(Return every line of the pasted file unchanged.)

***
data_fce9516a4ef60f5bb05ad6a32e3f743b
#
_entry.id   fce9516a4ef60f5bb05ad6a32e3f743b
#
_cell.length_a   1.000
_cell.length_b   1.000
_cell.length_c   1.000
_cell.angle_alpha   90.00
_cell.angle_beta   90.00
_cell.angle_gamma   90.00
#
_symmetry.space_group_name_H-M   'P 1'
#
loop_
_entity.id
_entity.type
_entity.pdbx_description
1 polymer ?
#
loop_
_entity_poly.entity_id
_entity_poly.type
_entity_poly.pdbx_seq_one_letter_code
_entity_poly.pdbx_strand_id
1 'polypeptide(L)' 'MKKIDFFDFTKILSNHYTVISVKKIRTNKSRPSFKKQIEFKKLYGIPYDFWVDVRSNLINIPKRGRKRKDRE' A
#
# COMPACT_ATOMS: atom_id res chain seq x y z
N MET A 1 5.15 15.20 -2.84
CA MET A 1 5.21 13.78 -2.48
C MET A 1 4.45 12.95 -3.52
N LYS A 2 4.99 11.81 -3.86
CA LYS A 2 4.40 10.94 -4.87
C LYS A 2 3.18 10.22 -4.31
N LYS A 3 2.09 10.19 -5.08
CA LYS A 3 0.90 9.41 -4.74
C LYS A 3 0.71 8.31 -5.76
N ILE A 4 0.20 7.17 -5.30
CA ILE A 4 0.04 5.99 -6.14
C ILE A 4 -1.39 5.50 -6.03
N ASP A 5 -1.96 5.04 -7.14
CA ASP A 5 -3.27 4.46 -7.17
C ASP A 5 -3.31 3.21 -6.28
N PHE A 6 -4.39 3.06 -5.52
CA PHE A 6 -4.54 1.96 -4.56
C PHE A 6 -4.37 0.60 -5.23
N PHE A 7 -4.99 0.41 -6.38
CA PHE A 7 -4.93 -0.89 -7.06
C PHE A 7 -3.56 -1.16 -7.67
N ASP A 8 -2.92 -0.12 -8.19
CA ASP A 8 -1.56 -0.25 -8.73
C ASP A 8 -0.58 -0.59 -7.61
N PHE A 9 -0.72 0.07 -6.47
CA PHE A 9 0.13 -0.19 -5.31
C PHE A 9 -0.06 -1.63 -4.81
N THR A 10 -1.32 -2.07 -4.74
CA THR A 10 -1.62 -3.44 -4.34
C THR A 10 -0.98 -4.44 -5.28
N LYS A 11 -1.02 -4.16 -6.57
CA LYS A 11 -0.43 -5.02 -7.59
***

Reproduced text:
data_fce9516a4ef60f5bb05ad6a32e3f743b
#
_entry.id   fce9516a4ef60f5bb05ad6a32e3f743b
#
_cell.length_a   1.000
_cell.length_b   1.000
_cell.length_c   1.000
_cell.angle_alpha   90.00
_cell.angle_beta   90.00
_cell.angle_gamma   90.00
#
_symmetry.space_group_name_H-M   'P 1'
#
loop_
_entity.id
_entity.type
_entity.pdbx_description
1 polymer ?
#
loop_
_entity_poly.entity_id
_entity_poly.type
_entity_poly.pdbx_seq_one_letter_code
_entity_poly.pdbx_strand_id
1 'polypeptide(L)' 'MKKIDFFDFTKILSNHYTVISVKKIRTNKSRPSFKKQIEFKKLYGIPYDFWVDVRSNLINIPKRGRKRKDRE' A
#
# COMPACT_ATOMS: atom_id res chain seq x y z
N MET A 1 5.15 15.20 -2.84
CA MET A 1 5.21 13.78 -2.48
C MET A 1 4.45 12.95 -3.52
N LYS A 2 4.99 11.81 -3.86
CA LYS A 2 4.40 10.94 -4.87
C LYS A 2 3.18 10.22 -4.31
N LYS A 3 2.09 10.19 -5.08
CA LYS A 3 0.90 9.41 -4.74
C LYS A 3 0.71 8.31 -5.76
N ILE A 4 0.20 7.17 -5.30
CA ILE A 4 0.04 5.99 -6.14
C ILE A 4 -1.39 5.50 -6.03
N ASP A 5 -1.96 5.04 -7.14
CA ASP A 5 -3.27 4.46 -7.17
C ASP A 5 -3.31 3.21 -6.28
N PHE A 6 -4.39 3.06 -5.52
CA PHE A 6 -4.54 1.96 -4.56
C PHE A 6 -4.37 0.60 -5.23
N PHE A 7 -4.99 0.41 -6.38
CA PHE A 7 -4.93 -0.89 -7.06
C PHE A 7 -3.56 -1.16 -7.67
N ASP A 8 -2.92 -0.12 -8.19
CA ASP A 8 -1.56 -0.25 -8.73
C ASP A 8 -0.58 -0.59 -7.61
N PHE A 9 -0.72 0.07 -6.47
CA PHE A 9 0.13 -0.19 -5.31
C PHE A 9 -0.06 -1.63 -4.81
N THR A 10 -1.32 -2.07 -4.74
CA THR A 10 -1.62 -3.44 -4.34
C THR A 10 -0.98 -4.44 -5.28
N LYS A 11 -1.02 -4.16 -6.57
CA LYS A 11 -0.43 -5.02 -7.59